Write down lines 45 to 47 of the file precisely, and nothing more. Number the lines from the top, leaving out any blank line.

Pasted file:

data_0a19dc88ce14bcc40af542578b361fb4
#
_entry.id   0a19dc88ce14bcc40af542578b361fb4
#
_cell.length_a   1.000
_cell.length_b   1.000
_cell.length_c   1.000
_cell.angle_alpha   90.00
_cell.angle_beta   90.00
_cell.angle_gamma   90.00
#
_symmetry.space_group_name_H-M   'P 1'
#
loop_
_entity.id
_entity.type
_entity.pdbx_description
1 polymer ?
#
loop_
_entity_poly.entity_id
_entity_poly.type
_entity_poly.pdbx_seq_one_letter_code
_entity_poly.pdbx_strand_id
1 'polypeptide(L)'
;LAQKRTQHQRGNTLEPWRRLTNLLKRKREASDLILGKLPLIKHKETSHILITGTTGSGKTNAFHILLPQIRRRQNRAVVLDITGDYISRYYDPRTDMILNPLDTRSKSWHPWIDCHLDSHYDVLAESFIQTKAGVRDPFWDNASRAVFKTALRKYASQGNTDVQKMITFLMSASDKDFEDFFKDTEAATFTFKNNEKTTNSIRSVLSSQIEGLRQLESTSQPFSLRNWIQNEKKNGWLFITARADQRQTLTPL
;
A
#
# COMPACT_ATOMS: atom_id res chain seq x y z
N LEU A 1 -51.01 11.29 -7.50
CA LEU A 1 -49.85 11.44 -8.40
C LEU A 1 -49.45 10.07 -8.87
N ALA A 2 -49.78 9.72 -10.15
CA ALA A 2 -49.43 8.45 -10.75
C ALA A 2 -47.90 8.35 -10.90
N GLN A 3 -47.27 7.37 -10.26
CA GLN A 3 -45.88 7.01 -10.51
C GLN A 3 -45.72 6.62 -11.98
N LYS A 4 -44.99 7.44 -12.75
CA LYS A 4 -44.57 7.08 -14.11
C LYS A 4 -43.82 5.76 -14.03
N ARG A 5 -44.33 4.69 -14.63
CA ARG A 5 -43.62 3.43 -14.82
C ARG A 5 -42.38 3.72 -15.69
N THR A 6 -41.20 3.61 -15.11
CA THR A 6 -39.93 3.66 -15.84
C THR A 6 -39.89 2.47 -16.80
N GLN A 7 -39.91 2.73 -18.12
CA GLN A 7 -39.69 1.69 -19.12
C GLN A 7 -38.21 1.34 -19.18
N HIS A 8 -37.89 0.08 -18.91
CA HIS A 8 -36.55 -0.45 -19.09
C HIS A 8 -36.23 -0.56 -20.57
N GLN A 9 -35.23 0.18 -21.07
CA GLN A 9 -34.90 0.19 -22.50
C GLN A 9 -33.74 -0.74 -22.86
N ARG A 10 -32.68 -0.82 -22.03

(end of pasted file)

C ARG A 5 -42.38 3.72 -15.69
N THR A 6 -41.20 3.61 -15.11
CA THR A 6 -39.93 3.66 -15.84